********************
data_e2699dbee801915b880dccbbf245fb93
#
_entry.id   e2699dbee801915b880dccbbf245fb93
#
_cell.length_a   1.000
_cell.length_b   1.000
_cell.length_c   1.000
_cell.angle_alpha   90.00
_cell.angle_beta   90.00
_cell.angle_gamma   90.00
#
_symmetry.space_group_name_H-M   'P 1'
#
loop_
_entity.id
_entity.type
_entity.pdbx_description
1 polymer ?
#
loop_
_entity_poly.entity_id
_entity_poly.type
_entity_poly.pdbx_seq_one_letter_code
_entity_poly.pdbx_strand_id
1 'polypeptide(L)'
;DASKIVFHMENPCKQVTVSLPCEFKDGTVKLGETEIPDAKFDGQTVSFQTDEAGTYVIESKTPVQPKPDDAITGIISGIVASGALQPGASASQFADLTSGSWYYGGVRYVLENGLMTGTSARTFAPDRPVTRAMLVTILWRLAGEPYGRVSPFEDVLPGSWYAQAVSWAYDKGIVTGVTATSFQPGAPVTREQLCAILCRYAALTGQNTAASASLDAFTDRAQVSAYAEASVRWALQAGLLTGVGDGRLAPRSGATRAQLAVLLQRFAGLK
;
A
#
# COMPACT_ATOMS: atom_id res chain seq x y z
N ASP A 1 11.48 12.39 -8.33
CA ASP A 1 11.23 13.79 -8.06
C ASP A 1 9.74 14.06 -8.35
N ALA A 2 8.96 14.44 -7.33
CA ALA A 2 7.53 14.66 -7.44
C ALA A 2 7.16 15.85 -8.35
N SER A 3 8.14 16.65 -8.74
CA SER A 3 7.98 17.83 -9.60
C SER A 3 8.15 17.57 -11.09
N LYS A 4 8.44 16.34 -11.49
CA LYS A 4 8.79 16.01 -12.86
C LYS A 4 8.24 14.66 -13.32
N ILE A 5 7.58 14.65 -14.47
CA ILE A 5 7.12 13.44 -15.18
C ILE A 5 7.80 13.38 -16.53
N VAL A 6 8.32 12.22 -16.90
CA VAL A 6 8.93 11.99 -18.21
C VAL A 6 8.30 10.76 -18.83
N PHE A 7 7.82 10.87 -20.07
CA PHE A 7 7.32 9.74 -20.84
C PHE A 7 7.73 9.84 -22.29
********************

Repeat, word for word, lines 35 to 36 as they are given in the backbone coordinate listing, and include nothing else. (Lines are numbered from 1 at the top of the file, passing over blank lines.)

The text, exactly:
CA ALA A 2 7.53 14.66 -7.44
C ALA A 2 7.16 15.85 -8.35